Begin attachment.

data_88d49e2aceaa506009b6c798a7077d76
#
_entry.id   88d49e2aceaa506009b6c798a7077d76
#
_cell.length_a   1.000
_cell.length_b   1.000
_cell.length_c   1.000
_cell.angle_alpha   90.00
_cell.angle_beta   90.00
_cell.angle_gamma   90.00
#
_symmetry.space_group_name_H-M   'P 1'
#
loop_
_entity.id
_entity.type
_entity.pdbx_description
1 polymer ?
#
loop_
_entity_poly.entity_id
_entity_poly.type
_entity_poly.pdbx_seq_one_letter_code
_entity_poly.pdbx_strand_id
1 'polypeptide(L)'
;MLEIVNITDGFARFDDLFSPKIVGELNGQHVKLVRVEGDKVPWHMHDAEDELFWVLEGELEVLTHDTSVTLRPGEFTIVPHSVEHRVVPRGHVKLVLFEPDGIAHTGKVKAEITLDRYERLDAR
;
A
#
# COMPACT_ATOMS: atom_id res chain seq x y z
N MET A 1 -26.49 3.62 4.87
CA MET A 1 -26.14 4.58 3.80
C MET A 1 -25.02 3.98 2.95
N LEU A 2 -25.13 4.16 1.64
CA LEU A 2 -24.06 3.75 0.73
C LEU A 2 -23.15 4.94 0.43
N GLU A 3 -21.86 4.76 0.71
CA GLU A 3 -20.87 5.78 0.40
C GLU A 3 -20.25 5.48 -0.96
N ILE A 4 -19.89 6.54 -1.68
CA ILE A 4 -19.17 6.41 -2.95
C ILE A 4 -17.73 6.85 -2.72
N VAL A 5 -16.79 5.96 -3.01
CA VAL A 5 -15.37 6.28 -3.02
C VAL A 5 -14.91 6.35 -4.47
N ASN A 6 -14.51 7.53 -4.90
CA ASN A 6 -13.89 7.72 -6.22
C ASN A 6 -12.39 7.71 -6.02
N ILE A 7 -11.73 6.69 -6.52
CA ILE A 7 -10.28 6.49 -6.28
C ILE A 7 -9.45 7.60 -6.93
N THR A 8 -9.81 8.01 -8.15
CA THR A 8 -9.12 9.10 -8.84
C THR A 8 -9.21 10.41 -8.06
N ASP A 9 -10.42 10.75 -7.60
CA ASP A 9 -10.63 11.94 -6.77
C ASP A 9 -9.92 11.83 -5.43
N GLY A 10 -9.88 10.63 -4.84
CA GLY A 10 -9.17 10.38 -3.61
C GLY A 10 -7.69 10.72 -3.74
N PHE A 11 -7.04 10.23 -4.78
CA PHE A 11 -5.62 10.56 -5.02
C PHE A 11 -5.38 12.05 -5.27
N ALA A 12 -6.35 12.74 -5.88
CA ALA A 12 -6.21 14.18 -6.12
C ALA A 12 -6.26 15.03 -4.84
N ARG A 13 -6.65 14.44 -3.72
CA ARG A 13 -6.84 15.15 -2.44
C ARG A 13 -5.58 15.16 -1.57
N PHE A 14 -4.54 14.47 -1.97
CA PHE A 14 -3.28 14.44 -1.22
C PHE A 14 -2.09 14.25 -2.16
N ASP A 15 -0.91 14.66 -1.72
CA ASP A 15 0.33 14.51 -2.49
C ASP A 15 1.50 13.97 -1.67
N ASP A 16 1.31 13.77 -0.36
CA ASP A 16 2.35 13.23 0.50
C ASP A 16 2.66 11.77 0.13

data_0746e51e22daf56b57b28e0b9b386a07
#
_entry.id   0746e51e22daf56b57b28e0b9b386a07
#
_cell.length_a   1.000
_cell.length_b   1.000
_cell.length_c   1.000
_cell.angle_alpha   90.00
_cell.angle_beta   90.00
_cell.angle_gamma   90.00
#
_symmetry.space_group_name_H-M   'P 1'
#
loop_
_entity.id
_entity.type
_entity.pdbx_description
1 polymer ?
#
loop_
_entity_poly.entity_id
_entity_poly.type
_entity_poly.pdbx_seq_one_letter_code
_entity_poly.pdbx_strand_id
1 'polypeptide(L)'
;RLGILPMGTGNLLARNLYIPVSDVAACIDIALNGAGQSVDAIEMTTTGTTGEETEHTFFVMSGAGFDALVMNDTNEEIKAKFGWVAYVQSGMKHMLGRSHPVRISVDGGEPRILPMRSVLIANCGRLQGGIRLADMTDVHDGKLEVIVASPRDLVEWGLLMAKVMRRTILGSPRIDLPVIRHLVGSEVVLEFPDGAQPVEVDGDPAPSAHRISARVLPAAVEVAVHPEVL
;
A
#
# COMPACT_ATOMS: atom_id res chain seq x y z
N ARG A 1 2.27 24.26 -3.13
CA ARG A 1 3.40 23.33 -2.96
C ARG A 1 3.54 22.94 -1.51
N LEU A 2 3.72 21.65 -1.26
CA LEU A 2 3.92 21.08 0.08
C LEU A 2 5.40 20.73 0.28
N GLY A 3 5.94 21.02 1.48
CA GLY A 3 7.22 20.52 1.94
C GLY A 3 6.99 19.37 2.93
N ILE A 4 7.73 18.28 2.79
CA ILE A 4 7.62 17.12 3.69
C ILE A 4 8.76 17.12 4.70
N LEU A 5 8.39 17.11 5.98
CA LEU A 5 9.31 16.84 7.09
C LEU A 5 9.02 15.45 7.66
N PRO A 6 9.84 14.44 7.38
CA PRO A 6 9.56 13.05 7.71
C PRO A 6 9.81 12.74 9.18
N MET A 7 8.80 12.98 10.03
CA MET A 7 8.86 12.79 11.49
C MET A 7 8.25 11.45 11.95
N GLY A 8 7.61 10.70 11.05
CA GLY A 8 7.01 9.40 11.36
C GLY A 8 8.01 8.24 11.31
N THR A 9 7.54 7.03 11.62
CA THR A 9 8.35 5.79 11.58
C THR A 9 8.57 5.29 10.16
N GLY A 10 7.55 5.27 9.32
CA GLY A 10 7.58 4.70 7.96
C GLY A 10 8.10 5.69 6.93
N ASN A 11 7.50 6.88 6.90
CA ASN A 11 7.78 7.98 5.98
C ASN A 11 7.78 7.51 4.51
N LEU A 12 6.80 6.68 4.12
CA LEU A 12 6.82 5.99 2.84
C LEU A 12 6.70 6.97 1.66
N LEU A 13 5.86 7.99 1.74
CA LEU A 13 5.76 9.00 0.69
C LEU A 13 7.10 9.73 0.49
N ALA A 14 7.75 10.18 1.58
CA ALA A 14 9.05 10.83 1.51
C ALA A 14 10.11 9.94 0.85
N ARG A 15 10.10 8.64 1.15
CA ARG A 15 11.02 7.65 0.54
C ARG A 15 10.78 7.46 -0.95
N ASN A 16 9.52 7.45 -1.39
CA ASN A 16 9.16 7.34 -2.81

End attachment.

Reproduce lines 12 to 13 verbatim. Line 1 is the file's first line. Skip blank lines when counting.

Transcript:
_symmetry.space_group_name_H-M   'P 1'
#